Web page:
A Better Alternative: Bach Flower Remedies

Cocktail or healing concoction? Liz Barnard investigates the impact of flower-water-alcohol remedies on horses and humans alike.

As promised last week, this week I’m giving you all my take on Bach Flower Remedies.

First off, what the heck are they?

Developed by Edward Bach in the 1930s, the Flower Remedies are a sort of cross between herbs and homeopathy.  Based on the idea that dew drops from flowers could contain the healing properties of those flowers, each Flower Remedy is a solution of water that has been steeped in the plant material in the sun and alcohol.

Each of the 38 different remedies works on an emotional level.  From The Bach Centre:

The Bach remedies don’t treat physical complaints directly. Instead they help by treating the negative emotional states that provoke or worsen illnesses.

This means the way to select the correct remedies is always to think about the sort of person you are and about your current emotional state, and forget the physical symptoms.”

Wikipedia explains further:

Bach flower remedies are not dependent on the theory of successive dilutions, and are not based on the Law of Similars of Homeopathy. The Bach remedies, unlike homeopathic remedies, are all derived from non-toxic substances, with the idea that a ‘positive energy’ can redirect or neutralize ‘negative energy.’ ”

The scientific evidence weighs in about the same as in homeopathy.  A few trials looked promising, but when placed under scrutiny they don’t hold up.  From an experimental standpoint, the Bach Flower Remedies seem no different from a placebo.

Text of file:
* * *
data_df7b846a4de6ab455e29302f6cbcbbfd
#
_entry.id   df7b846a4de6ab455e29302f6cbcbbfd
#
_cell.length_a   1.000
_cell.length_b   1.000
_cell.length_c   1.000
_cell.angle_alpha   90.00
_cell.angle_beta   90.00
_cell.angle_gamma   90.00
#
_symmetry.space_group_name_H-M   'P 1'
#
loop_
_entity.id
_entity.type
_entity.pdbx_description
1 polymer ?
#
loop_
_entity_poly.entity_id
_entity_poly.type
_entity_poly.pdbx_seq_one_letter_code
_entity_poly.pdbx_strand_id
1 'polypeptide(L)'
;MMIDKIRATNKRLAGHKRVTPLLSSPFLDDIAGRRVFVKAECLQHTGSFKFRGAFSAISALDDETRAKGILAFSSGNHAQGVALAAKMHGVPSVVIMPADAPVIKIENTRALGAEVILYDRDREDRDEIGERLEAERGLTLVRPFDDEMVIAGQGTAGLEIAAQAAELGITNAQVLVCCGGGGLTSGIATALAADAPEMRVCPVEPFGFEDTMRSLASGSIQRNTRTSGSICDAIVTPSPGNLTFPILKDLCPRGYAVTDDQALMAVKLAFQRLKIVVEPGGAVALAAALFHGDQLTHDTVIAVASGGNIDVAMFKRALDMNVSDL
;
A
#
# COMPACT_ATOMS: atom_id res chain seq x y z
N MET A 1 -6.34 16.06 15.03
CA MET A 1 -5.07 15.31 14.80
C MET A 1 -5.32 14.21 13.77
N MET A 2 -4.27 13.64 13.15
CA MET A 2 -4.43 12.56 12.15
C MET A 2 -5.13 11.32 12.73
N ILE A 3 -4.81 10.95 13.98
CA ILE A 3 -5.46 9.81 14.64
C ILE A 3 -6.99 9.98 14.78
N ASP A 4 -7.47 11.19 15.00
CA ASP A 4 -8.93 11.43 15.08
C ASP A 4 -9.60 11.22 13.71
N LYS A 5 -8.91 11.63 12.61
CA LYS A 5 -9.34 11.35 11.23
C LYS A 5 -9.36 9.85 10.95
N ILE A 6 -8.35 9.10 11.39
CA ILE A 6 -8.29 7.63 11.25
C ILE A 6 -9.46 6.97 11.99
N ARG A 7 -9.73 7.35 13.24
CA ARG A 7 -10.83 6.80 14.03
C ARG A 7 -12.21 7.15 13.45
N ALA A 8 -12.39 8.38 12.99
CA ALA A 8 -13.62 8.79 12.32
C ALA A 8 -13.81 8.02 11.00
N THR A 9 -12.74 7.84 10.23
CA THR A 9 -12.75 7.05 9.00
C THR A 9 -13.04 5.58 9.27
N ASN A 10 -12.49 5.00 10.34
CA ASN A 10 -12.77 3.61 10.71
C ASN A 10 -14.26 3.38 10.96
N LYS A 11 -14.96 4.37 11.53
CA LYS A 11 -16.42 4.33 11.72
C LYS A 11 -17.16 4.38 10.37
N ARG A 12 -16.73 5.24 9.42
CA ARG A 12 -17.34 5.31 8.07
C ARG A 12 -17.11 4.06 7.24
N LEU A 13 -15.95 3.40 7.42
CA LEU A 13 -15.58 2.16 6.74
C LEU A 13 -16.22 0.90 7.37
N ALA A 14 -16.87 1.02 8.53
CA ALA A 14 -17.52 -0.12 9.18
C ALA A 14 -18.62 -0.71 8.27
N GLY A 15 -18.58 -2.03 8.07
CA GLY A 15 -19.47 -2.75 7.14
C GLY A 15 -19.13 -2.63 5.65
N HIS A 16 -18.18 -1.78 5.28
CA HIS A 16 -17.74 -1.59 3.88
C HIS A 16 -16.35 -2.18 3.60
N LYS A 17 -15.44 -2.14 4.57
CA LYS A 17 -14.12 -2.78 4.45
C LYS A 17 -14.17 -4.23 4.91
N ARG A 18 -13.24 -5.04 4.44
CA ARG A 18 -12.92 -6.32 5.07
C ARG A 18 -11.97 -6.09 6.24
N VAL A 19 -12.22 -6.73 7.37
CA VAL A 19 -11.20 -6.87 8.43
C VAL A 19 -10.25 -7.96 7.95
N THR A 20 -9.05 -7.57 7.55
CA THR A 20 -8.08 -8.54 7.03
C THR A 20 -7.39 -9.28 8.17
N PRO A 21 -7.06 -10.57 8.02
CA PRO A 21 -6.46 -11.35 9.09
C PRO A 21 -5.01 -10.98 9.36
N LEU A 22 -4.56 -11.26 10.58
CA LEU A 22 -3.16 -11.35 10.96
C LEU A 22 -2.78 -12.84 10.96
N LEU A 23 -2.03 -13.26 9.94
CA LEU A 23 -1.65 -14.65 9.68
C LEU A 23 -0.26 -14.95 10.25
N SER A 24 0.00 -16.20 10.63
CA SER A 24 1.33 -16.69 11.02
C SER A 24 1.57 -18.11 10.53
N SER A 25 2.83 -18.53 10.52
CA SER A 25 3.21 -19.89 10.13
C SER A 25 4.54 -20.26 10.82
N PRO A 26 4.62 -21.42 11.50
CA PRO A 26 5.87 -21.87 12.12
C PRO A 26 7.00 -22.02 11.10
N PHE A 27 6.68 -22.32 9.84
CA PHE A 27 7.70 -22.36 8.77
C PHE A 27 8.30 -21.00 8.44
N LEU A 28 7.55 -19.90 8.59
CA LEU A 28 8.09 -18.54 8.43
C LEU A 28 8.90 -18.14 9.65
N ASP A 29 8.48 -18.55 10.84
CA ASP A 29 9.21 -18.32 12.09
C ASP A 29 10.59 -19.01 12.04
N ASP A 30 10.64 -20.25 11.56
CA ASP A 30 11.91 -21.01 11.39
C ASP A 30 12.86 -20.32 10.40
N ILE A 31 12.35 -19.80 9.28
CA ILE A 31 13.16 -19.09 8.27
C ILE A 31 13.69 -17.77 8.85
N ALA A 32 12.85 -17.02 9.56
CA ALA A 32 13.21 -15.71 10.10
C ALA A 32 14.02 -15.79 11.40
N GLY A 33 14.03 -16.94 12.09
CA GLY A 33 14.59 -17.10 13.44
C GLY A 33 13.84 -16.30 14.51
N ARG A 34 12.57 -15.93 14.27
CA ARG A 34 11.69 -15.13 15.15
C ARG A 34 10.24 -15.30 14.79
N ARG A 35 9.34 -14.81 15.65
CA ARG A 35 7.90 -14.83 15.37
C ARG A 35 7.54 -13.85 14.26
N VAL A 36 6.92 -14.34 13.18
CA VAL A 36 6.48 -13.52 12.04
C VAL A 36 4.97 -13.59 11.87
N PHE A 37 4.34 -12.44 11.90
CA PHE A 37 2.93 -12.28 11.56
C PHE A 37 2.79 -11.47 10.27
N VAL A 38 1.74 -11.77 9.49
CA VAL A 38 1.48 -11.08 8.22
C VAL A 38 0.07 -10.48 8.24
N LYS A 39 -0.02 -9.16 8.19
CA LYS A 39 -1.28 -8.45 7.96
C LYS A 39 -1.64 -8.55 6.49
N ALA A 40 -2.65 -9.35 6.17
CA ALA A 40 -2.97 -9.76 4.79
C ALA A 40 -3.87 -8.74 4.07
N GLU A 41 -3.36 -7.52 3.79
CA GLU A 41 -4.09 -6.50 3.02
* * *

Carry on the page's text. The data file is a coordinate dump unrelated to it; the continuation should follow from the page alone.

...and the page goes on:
All the research I did showed the only possible side effect would be a reaction to the alcohol used to preserve the remedy.  If you put the drops on the tongue, the alcohol taste is quite strong (I did try it).  It is also accepted to dilute the drops in a glass of water.  However, for a horse this may not be quite as practical.

Over the weekend I did my own little experiment with the Rescue Remedy®.  I gave four drops per the directions on the tongue of my three-year-old gelding Saturday morning before riding him in a clinic.  He has about 45 rides on him, maybe.  The clinic was held at the same arena where he was started.  Although the location was familiar to him, there were many more horses working in the arena than he had been accustomed to, and most of them were not horses he was familiar with.

Due to other commitments, I was only able to ride for half the day on Saturday.  For the most part, he was as focused as he has been at home and did not seem too concerned about the other horses.

I rode the whole day on Sunday, but didn’t give him any drops of the Rescue Remedy® that day.  While he worked well and did great for his first time working cattle, he was much more concerned with the comings and goings of the other horses than he had been the day before.

There were a few other things that were different between Saturday and Sunday – the first day I had hauled another horse in and left her tied by the arena.  It may be that she gave him a little more sense of security.  I left her at home on Sunday; maybe her presence had helped to settle him more than I thought.  Or, maybe the drops of the Rescue Remedy® had made some difference.

I paid a little over $20 with tax for the bottle I found.  In my little trial, it certainly showed some promise.  I cannot be positive that those four drops were the difference in his focus, but it could not have hurt.

At this point, I don’t know that I would recommend the whole system to anyone: Again, the science doesn’t support any purported effectiveness.  However, since I have a bottle of the Rescue Remedy®, I’m likely to try it a few more times.  Most likely on the horses and on myself.  If it helps, it helps.  If not, I’m out twenty bucks.

Photo via flickr.com user hjw223

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